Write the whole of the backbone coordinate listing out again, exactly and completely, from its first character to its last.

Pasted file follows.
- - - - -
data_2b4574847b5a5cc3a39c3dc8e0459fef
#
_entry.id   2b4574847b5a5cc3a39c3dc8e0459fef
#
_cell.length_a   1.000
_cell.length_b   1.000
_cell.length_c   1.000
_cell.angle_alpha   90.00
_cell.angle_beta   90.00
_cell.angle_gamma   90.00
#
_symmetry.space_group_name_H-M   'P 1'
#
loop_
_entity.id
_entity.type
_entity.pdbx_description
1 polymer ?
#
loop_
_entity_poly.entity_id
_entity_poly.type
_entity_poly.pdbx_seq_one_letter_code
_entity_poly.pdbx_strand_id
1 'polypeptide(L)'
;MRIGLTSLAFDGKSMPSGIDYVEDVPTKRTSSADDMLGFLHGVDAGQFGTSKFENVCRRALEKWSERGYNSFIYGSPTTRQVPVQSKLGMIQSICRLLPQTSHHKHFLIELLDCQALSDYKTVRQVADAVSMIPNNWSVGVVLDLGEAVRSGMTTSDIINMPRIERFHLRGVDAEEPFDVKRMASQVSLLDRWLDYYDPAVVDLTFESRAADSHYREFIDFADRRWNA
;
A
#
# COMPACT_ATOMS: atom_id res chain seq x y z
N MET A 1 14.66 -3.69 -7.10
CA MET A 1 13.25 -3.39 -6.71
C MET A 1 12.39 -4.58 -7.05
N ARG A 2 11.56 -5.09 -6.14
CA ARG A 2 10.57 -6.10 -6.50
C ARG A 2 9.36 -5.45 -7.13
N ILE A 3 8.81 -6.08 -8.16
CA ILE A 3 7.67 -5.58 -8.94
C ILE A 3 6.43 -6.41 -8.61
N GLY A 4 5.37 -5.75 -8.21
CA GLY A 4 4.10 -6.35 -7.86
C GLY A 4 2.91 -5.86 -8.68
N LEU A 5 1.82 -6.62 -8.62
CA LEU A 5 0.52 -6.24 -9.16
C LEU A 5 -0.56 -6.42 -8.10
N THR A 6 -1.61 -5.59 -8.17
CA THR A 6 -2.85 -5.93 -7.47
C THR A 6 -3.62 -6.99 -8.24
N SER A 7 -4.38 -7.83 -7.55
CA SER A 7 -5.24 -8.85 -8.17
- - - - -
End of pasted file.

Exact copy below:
data_2b4574847b5a5cc3a39c3dc8e0459fef
#
_entry.id   2b4574847b5a5cc3a39c3dc8e0459fef
#
_cell.length_a   1.000
_cell.length_b   1.000
_cell.length_c   1.000
_cell.angle_alpha   90.00
_cell.angle_beta   90.00
_cell.angle_gamma   90.00
#
_symmetry.space_group_name_H-M   'P 1'
#
loop_
_entity.id
_entity.type
_entity.pdbx_description
1 polymer ?
#
loop_
_entity_poly.entity_id
_entity_poly.type
_entity_poly.pdbx_seq_one_letter_code
_entity_poly.pdbx_strand_id
1 'polypeptide(L)'
;MRIGLTSLAFDGKSMPSGIDYVEDVPTKRTSSADDMLGFLHGVDAGQFGTSKFENVCRRALEKWSERGYNSFIYGSPTTRQVPVQSKLGMIQSICRLLPQTSHHKHFLIELLDCQALSDYKTVRQVADAVSMIPNNWSVGVVLDLGEAVRSGMTTSDIINMPRIERFHLRGVDAEEPFDVKRMASQVSLLDRWLDYYDPAVVDLTFESRAADSHYREFIDFADRRWNA
;
A
#
# COMPACT_ATOMS: atom_id res chain seq x y z
N MET A 1 14.66 -3.69 -7.10
CA MET A 1 13.25 -3.39 -6.71
C MET A 1 12.39 -4.58 -7.05
N ARG A 2 11.56 -5.09 -6.14
CA ARG A 2 10.57 -6.10 -6.50
C ARG A 2 9.36 -5.45 -7.13
N ILE A 3 8.81 -6.08 -8.16
CA ILE A 3 7.67 -5.58 -8.94
C ILE A 3 6.43 -6.41 -8.61
N GLY A 4 5.37 -5.75 -8.21
CA GLY A 4 4.10 -6.35 -7.86
C GLY A 4 2.91 -5.86 -8.68
N LEU A 5 1.82 -6.62 -8.62
CA LEU A 5 0.52 -6.24 -9.16
C LEU A 5 -0.56 -6.42 -8.10
N THR A 6 -1.61 -5.59 -8.17
CA THR A 6 -2.85 -5.93 -7.47
C THR A 6 -3.62 -6.99 -8.24
N SER A 7 -4.38 -7.83 -7.55
CA SER A 7 -5.24 -8.85 -8.17